- The inability to cope with daily problems or stress
- Difficulty relating to people and trouble understanding them
- Substance abuse, in particular, alcohol and drugs
- Significant changes in eating habits
- Sudden and intense bursts of anger, hostility, and violence
- Suicidal thoughts
In some cases, mental illness will manifest as a physical problem. This includes stomach and back pain, headaches, or other aches and pains.
Body systems affected by mental illness
Although mental illness primarily affects the mind, its complications can lead to severe physical, emotional, and behavioral problems – some complications include:
- Feelings of unhappiness and decreased enjoyment of life
- Family conflicts and relationship difficulties
- Social isolation
- Alcohol- and tobacco-related diseases, when there is substance abuse
- Missed work and school
- In severe cases, either suicide or homicide
Mental illness can also result in physical complications such as cardiovascular diseases and a compromised immune system. In addition, antipsychotic medication can lead to endocrine dysfunction and osteoporosis.
Food items or nutrients that may prevent or relieve mental illness
A person’s diet can greatly impact his mental health, with multiple studies exhibiting how these two are connected. Here are some recommended items that may boost mental function and reduce the risk of illness.
- Fatty fish. The omega-3 fatty acids, namely docosahexaenoic acid (DHA) and eicosapentaenoic acid (EPA) – found in wild cold water fish like salmon, herring, sardines, and mackerel – have been known to reduce symptoms of mental disorders including schizophrenia and depression. This is due to the effect of omega-3 fatty acids on neurotransmitter production, including dopamine and serotonin.
- Whole grains. While simple carbohydrates make mood swings worse and have been shown to create an effect similar to substance abuse, complex carbohydrates like those in whole grains release glucose slowly. This allows the brain and the body to have a steady source of energy throughout the day. Examples of whole grain products include bulgur, oats, wild rice, barley, beans, and soy.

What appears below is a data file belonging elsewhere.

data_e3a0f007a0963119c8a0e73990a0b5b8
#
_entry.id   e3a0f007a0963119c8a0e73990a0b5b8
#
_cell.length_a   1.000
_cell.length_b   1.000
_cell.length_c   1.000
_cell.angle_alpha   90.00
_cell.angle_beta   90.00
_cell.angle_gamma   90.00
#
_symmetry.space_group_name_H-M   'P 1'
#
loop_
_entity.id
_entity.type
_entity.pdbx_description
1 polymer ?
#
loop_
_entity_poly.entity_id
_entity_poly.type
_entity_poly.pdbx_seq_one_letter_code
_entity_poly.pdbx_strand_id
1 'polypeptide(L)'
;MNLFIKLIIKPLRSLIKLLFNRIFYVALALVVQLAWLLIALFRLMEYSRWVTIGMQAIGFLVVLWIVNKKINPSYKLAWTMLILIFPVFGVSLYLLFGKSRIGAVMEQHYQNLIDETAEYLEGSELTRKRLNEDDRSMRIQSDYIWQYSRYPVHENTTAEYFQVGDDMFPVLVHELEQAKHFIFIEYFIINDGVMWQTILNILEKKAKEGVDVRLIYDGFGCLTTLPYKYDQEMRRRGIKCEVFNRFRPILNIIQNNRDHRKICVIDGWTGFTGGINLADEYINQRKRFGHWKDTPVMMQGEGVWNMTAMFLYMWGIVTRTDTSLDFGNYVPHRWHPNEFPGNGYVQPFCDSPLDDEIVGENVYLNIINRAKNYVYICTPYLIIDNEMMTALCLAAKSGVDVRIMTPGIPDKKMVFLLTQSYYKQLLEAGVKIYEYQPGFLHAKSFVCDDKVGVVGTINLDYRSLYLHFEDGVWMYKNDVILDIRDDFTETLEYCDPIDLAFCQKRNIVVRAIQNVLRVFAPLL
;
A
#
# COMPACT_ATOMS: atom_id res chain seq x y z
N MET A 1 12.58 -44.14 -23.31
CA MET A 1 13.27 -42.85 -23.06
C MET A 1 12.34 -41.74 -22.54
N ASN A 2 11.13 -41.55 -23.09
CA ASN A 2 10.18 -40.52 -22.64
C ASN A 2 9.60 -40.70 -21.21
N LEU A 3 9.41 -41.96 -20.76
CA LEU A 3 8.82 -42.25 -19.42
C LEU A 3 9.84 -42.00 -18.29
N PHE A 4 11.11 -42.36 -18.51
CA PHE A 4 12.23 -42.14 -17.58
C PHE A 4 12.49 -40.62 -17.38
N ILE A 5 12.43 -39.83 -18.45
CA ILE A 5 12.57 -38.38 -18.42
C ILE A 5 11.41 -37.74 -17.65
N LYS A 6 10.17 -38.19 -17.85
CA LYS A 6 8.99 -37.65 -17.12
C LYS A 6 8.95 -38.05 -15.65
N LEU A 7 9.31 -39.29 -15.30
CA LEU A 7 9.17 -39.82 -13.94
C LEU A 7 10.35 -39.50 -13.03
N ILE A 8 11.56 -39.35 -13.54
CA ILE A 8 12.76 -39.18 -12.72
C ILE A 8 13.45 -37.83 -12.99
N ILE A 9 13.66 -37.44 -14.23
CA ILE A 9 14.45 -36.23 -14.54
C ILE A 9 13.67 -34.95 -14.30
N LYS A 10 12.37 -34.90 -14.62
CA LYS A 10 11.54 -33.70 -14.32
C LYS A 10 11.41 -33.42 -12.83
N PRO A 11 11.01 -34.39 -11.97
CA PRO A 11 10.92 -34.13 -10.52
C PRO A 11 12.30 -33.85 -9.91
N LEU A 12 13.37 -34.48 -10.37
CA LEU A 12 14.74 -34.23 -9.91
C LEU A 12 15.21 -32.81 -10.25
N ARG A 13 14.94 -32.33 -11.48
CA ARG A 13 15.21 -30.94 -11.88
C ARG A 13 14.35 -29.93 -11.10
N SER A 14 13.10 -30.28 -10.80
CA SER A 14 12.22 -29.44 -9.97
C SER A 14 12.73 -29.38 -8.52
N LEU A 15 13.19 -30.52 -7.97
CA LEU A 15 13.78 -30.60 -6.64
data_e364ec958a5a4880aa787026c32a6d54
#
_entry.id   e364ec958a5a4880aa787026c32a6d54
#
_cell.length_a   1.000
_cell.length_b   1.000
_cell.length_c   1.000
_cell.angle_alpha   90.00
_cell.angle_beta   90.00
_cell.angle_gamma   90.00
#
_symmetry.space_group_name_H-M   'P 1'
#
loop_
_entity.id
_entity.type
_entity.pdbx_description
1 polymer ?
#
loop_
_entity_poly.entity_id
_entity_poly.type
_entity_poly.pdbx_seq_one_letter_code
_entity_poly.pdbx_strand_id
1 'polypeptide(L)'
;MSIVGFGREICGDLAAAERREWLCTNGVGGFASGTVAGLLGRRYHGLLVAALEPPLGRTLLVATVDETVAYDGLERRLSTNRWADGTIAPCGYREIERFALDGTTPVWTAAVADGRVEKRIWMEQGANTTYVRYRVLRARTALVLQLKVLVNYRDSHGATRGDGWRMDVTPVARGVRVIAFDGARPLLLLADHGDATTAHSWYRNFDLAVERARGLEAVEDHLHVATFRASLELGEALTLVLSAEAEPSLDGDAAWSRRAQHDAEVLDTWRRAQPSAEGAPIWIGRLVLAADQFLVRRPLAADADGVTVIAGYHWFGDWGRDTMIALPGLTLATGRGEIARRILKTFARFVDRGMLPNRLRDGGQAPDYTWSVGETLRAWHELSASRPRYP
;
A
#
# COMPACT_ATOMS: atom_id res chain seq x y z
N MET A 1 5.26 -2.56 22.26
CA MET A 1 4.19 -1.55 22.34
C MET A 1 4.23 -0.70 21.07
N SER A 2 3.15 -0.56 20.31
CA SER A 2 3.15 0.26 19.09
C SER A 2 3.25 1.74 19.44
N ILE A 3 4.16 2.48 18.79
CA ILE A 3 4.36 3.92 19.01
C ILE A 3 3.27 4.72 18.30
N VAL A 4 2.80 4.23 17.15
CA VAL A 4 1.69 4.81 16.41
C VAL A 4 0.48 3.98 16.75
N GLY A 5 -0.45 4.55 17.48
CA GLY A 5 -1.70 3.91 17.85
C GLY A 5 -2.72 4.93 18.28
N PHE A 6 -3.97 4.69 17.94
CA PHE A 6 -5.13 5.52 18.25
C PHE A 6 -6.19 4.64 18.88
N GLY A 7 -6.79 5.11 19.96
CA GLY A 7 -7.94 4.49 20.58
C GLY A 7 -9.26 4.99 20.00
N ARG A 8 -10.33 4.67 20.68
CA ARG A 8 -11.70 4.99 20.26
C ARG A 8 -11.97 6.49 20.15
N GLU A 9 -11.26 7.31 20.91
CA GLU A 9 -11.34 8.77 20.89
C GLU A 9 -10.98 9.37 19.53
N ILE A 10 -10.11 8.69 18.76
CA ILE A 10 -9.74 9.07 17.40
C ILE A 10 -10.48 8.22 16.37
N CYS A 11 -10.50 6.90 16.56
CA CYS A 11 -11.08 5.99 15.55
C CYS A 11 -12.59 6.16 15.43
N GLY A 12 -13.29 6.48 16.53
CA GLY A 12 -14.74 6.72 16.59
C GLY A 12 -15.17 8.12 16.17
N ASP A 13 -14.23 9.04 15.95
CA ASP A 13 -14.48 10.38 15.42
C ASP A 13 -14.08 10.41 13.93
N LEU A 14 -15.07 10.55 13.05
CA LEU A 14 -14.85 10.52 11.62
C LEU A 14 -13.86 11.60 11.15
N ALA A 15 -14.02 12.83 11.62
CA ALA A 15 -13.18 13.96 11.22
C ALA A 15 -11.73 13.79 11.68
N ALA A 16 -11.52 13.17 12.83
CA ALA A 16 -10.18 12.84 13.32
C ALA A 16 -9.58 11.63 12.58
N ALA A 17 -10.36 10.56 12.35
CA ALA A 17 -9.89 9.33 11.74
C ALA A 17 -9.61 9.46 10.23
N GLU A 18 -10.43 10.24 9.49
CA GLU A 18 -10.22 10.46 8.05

- Lean protein. Food items such as fish, turkey, chicken, eggs, and beans, regulate serotonin levels in the brain. Serotonin, in particular, is an important neurotransmitter, and multiple studies have linked low levels of the compound to depression.
- Leafy green vegetables. Selenium, a mineral found in broccoli, has been linked with healthy immune system function, reproduction, and metabolism. In other studies, having a low level of selenium has been linked to depression and fatigue. Other leafy greens like spinach, romaine, turnip, and mustard greens are potent sources of folate, which also help with depression and insomnia.
- Yogurt and other fermented food. Food items with active cultures like yogurt, kefir, kimchi, and tempeh are rich in probiotics which reduce the levels of stress and anxiety.
Treatment and management options for mental illness
Depending on the type of mental illness and its severity, a healthcare professional may look at multiple options for addressing the condition.
- Medications, while they do not cure the condition, are used to reportedly improve symptoms. However, some types used for treatment cause dependency and may result in other complications.
- Psychotherapy is an approach where a patient talks with a mental health provider to sort out his moods, feelings, thoughts, and behavior. People who prefer this approach are encouraged to find someone they’re comfortable with and competent enough to listen to what they say.
- Hospital treatment, in particular, is used for patients who are believed to be an immediate danger to themselves and others.
The condition also requires some changes in a person’s lifestyle. For one, exercise is useful in countering symptoms of depression and anxiety.
It’s also best to hold off decision-making when symptoms are severe, as you may have impaired judgment during those times.
Finally, learning to adopt a positive attitude could help improve a person’s quality of life and effectively manage stress.
Where to learn more
Mental illness is any condition that can disrupt a person’s thought or behavior – which can range from abnormal thoughts, emotions, behavior, and relationships with others. To date, 200 classified forms of mental illness impact an individual’s health and well-being. Its cause is still unclear; however, factors – such as a person’s thought to external factors like stress – have been known to contribute to its development.
The condition primarily affects the mind, but its complications can lead to severe physical, emotional, and behavioral problems. Depending on the type of mental illness and its severity, a healthcare professional may look at multiple options for addressing the condition.